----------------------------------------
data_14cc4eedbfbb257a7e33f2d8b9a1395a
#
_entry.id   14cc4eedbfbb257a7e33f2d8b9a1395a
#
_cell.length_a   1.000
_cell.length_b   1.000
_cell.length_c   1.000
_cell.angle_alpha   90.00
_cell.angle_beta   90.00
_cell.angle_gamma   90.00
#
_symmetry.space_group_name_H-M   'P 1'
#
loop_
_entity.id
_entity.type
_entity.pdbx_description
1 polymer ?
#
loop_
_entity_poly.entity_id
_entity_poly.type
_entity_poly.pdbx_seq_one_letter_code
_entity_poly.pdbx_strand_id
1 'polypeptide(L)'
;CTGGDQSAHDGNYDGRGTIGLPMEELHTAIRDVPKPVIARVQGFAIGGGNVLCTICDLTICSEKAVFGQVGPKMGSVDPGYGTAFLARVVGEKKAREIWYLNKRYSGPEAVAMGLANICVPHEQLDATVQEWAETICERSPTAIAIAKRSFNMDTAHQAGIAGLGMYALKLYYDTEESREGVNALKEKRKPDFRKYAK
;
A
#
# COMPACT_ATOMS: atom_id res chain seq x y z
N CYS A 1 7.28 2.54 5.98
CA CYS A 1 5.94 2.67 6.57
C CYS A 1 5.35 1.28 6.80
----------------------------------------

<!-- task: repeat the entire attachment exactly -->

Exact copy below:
data_14cc4eedbfbb257a7e33f2d8b9a1395a
#
_entry.id   14cc4eedbfbb257a7e33f2d8b9a1395a
#
_cell.length_a   1.000
_cell.length_b   1.000
_cell.length_c   1.000
_cell.angle_alpha   90.00
_cell.angle_beta   90.00
_cell.angle_gamma   90.00
#
_symmetry.space_group_name_H-M   'P 1'
#
loop_
_entity.id
_entity.type
_entity.pdbx_description
1 polymer ?
#
loop_
_entity_poly.entity_id
_entity_poly.type
_entity_poly.pdbx_seq_one_letter_code
_entity_poly.pdbx_strand_id
1 'polypeptide(L)'
;CTGGDQSAHDGNYDGRGTIGLPMEELHTAIRDVPKPVIARVQGFAIGGGNVLCTICDLTICSEKAVFGQVGPKMGSVDPGYGTAFLARVVGEKKAREIWYLNKRYSGPEAVAMGLANICVPHEQLDATVQEWAETICERSPTAIAIAKRSFNMDTAHQAGIAGLGMYALKLYYDTEESREGVNALKEKRKPDFRKYAK
;
A
#
# COMPACT_ATOMS: atom_id res chain seq x y z
N CYS A 1 7.28 2.54 5.98
CA CYS A 1 5.94 2.67 6.57
C CYS A 1 5.35 1.28 6.80